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  • FPGA in the software radio

    Publication Year: 1999 , Page(s): 108 - 112
    Cited by:  Papers (68)  |  Patents (45)
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    As new radio standards are deployed without substantially supplanting existing ones, the need for multimode multiband handsets and infrastructure increases. This article describes how emerging FPGA technology's unique combination of size and power efficiency plus field programmability offers a transition of FPCAs from ASIC prototyping to embedded products. Software-defined receiver examples suggest an enlarged role for FPGAs in pragmatic paths toward the productization of software radio technology View full abstract»

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  • All-optical WDM multi-rings with differentiated QoS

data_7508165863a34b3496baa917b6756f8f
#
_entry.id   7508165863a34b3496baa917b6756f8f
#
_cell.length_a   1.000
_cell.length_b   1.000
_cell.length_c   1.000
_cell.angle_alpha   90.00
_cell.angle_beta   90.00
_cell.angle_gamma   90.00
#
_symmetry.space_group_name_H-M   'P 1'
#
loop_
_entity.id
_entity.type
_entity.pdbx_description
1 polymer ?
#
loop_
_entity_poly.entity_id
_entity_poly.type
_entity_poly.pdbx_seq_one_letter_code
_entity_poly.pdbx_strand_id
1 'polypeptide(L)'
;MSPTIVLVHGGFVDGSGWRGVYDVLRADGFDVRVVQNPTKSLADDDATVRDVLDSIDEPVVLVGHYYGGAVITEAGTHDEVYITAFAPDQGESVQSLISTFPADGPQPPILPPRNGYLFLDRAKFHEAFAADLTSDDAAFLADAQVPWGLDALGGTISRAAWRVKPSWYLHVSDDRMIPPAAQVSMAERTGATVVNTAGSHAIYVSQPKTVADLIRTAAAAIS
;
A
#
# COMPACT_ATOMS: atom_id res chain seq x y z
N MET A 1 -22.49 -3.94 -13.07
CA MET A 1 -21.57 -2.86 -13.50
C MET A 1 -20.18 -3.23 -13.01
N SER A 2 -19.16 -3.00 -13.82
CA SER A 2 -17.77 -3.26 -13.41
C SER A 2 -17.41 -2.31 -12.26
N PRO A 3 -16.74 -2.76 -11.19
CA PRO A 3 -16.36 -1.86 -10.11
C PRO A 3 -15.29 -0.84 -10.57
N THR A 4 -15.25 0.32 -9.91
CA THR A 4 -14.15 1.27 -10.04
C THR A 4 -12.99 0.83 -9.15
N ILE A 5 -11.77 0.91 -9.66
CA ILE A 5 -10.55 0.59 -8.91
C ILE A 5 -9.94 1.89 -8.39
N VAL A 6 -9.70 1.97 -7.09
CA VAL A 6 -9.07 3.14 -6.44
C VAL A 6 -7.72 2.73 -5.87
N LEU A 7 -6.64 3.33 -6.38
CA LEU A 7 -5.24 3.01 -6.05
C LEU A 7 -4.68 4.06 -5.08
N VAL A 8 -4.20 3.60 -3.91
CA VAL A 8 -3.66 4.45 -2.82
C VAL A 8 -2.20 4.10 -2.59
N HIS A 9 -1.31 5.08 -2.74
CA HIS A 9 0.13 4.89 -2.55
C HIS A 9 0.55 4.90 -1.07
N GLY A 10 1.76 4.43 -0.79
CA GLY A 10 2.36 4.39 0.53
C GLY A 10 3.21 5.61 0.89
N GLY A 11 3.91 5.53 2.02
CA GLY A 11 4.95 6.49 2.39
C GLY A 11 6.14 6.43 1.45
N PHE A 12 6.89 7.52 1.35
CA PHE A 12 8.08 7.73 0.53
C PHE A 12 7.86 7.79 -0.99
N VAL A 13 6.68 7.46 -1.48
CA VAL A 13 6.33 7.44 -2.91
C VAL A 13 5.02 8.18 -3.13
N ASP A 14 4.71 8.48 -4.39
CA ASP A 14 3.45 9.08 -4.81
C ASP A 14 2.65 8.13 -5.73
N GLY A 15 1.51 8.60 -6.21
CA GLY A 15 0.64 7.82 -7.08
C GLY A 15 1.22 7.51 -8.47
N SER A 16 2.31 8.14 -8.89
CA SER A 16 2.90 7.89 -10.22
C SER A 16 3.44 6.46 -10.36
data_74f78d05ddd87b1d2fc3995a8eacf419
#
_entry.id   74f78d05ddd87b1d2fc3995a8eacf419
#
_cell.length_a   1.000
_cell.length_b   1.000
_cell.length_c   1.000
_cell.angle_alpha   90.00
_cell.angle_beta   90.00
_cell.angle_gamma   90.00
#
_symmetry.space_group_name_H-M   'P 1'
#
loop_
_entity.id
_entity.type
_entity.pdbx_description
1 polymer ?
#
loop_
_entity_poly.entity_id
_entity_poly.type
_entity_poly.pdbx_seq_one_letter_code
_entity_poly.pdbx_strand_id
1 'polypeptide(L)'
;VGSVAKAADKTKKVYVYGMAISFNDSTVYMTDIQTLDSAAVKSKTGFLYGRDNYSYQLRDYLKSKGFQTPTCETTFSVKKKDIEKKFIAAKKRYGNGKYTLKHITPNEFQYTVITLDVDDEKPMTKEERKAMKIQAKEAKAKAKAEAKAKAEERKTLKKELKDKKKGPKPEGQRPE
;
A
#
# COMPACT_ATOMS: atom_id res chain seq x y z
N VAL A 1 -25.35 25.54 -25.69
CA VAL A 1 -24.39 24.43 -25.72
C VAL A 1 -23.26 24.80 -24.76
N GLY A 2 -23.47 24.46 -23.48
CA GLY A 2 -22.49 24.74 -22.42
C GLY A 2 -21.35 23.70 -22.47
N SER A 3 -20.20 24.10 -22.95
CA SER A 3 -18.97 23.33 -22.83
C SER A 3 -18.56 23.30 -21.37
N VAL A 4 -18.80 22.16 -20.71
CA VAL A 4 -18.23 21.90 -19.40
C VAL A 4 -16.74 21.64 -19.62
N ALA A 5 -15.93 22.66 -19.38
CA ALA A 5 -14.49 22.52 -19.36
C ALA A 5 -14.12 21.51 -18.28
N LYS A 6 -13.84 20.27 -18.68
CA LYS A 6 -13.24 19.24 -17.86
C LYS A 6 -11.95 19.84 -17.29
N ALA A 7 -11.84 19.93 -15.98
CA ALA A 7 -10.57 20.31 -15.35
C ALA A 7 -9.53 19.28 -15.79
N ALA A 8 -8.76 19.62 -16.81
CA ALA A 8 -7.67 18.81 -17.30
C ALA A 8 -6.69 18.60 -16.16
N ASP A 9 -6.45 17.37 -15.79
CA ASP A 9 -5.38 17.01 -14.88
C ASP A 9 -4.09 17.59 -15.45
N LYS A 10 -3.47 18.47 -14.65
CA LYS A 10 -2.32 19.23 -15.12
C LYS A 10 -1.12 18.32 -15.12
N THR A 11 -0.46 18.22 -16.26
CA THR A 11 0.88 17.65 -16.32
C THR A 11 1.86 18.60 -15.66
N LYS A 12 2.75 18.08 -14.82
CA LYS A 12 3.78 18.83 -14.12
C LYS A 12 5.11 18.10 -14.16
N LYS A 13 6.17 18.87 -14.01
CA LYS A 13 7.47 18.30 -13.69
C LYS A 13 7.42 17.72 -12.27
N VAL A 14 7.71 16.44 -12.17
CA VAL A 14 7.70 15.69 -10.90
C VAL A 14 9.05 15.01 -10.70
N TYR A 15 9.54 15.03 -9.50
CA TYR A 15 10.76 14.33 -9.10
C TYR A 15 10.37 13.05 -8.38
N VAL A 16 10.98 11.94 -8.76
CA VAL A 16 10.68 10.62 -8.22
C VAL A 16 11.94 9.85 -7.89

Publication Year: 1999 , Page(s): 58 - 66
    Cited by:  Papers (30)  |  Patents (3)
    Save to Project icon | Request Permissions | Click to expandQuick Abstract | PDF file iconPDF (2864 KB)  

    This article considers all-optical WDM networks based on a slotted multichannel ring topology, where nodes are equipped with one fixed-wavelength receiver and one wavelength-tunable transmitter; and shows how to design very effective MAC protocols that provide packet-mode transport to multiple information flows with different QoS requirements. As an example, we describe SR3, a collision-free slotted MAC protocol which combines a packet scheduling strategy (called SRR), a fairness control algorithm (called MMR); and a reservation mechanism. SRR achieves an efficient exploitation of the available bandwidth, MMR guarantees fair throughput access to each node, and SR3, by permitting slot reservations, leads to tighter control on access delays, and can thus effectively support traffic classes with different QoS requirements View full abstract»

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  • Future photonic transport networks based on WDM technologies

    Publication Year: 1999 , Page(s): 74 - 81